Christina Charlotta Hjärne was a church donor and one of the most important individuals within the early Herrnhut (Moravian) movement in Stockholm. She wrote an autobiography and kept a diary during the period of 1744–1803.
Christina Charlotta Hjärne was born in 1722. She was born to Olof Rudbeck the younger when he was in his third marriage. She was her mother’s – Charlotta Rotenburg's – first child, but Olof Rudbeck’s 20th child. It was said that she was her father’s favourite, and she has been described as an intelligent child who was keen to learn, as well as spoiled and given to perfectionism. Although she did not want to marry, she was forced to accept a proposal from Erland Hjärne, of the mining board, who was the son of the then well-known Urban Hjärne. Erland Hjärne was 39 years old at that time. Christina Charlotta was 23. Erland Hjärne, apart from being on the mining board, was also a poet and wrote hymns for the Herrnhut hymnal Sions Nya Sånger.
Christina Charlotta Hjärne’s unwillingness to marry was possibly related to a mortal fear she had. She understood that childbirth could be fatal and her account in her diary of her own pregnancy and first experience of childbirth in 1747 is heavily marked by this fear. However, the son born of this occasion, Urban Olof Hjärne (the Hjärne couple’s only surviving child), became a problem child.
In Christina Charlotta Hjärne’s autobiography and diary readers are presented with a woman who intensely and with great detail depicts and studies her inner self whilst also describing the people around her and her daily life. These portrayals are combined with descriptions of her inner religious experiences. These entail experiencing a judgemental voice, clearly related to her father, Olof Rudbeck, which drives her to examine her inner self. Her worries about her son and her fears that she had failed in bringing him up pushed Christina Charlotta Hjärne towards the Herrnhut movement through which she was able to free herself from her strong feelings of guilt. The focal point of Herrnhut piety was (and still is) the unconditional grace of belief in Christ.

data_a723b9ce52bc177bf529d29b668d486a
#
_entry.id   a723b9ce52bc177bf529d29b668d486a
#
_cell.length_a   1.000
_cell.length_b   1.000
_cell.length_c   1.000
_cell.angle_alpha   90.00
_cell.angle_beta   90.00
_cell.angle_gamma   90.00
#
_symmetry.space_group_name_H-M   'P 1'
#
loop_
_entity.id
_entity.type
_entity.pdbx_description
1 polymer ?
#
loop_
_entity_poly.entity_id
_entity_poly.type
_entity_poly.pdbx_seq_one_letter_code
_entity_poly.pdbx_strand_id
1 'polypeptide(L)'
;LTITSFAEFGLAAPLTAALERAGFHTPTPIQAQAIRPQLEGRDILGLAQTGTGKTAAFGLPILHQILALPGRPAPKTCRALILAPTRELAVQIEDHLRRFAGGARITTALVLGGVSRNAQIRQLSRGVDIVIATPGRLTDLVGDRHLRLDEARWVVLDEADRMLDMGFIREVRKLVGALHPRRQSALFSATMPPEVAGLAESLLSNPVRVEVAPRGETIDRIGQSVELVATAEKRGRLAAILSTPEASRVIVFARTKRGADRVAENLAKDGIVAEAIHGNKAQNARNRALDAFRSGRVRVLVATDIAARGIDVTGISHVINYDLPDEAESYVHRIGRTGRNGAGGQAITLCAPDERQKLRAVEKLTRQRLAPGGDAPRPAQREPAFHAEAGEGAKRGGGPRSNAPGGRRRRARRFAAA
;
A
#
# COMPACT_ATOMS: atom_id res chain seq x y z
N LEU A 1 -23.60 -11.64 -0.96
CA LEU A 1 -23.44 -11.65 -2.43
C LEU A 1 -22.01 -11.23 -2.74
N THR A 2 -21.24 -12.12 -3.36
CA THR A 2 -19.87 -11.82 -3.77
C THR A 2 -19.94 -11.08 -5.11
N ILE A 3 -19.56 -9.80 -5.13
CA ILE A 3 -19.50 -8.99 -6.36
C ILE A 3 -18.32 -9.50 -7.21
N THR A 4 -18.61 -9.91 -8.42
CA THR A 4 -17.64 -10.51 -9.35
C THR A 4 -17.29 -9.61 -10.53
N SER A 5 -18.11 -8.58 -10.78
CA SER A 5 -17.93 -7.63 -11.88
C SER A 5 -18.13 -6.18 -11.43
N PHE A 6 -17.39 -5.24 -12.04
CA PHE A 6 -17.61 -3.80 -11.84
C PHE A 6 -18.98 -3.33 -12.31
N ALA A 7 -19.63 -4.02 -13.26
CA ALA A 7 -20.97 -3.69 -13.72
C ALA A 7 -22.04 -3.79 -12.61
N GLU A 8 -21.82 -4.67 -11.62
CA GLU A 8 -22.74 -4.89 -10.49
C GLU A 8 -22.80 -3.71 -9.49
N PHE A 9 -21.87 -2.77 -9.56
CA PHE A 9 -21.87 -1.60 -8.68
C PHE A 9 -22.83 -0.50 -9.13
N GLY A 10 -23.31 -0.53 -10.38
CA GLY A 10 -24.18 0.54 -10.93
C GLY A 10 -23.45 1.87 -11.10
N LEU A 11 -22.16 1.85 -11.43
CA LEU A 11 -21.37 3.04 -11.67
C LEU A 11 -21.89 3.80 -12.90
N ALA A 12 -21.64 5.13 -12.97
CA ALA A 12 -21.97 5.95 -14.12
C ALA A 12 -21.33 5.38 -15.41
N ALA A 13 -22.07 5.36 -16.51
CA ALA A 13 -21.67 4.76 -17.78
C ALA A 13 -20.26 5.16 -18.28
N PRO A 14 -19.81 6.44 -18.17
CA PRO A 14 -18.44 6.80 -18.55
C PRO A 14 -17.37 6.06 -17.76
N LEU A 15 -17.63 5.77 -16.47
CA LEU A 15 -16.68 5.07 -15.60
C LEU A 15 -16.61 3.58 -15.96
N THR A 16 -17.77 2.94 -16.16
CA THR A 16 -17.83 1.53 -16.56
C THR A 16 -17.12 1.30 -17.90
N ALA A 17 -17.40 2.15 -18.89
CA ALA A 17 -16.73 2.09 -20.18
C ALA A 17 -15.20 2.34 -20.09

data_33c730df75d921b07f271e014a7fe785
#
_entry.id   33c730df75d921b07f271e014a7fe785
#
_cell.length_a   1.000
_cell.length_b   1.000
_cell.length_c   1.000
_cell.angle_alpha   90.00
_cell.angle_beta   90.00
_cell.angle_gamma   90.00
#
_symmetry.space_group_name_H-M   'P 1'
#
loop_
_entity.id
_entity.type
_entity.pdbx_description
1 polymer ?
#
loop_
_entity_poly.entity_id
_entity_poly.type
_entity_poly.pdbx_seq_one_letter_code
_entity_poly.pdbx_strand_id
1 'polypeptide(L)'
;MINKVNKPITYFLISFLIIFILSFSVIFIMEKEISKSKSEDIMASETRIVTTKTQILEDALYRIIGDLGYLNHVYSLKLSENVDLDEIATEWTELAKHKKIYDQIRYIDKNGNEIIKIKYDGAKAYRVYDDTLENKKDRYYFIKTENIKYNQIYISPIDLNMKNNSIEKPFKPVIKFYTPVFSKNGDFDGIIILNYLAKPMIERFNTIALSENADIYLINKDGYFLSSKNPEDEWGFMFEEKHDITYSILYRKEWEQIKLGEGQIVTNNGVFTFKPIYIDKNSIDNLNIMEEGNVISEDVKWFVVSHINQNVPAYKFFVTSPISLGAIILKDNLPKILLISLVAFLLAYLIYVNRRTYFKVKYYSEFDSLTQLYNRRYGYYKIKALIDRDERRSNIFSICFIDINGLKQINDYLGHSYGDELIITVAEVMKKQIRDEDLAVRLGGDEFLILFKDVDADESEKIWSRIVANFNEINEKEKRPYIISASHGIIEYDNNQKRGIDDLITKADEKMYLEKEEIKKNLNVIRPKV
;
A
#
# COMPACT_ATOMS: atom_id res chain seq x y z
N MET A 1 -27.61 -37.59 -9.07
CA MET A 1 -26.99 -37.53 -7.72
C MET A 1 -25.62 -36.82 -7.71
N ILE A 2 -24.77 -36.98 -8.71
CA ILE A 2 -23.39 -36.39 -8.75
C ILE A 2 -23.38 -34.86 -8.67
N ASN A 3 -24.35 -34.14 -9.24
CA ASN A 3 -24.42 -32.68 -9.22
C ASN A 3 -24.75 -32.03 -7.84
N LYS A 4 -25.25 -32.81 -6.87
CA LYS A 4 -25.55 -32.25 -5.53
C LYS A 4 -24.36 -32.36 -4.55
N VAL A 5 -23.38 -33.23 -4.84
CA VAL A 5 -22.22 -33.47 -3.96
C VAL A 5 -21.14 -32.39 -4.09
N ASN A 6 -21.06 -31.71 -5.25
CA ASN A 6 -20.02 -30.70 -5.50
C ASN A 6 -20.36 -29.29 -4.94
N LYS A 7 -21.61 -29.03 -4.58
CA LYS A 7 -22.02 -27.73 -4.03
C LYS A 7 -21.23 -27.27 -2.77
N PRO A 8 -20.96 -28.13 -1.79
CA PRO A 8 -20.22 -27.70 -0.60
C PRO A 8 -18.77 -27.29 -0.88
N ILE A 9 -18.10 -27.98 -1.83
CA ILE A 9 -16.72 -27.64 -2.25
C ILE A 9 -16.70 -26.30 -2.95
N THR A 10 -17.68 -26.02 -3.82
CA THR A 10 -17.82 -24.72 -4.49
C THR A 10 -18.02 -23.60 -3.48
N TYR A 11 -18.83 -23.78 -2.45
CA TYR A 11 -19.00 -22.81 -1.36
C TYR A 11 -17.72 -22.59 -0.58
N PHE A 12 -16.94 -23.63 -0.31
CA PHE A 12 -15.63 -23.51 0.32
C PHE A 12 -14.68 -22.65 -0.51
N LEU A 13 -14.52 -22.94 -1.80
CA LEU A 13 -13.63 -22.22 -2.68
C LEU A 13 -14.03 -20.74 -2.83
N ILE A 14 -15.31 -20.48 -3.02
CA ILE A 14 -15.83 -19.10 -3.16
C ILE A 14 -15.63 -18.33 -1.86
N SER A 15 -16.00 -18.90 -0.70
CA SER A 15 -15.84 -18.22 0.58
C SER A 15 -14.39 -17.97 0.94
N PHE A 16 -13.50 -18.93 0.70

Christina Charlotta Hjärne’s diary and autobiography are illustrative of a Christian tradition in which women were also allowed the right to express their Godly feelings by writing about their inner selves, their lives, and their activities. This religious parity – which was sometimes very narrowly defined – was unusually extensive within the Herrnhut movement. The fundamental reason for this was that the founder of the movement, Nikolaus Ludwig von Zinzendorf, believed that only like could influence like. Herrnhut women therefore should and ought to teach, preach, and evangelize. They were even allowed to perform priestly duties such as baptism and to supply the Eucharist.
Christina Charlotta Hjärne’s son, Urban Olof Hjärne, returned from his European adventures in 1767, but died in 1769 already, aged only 22. His mother, now childless, also became a widow in 1773. For the remainder of her life she provided premises where her local congregation could hold their services and run a school for less well-off girls. She willed her large property at Kungsträdgården in Stockholm – where she had had a large building including a church hall built – to the Herrnhut congregation in 1783.
Christina Charlotta Hjärne died in 1804. Her autobiography, which she probably wrote during her final years, was read at her funeral – in Herrnhut tradition – and delivered as a kind of sermon or a type of lesson for the congregation.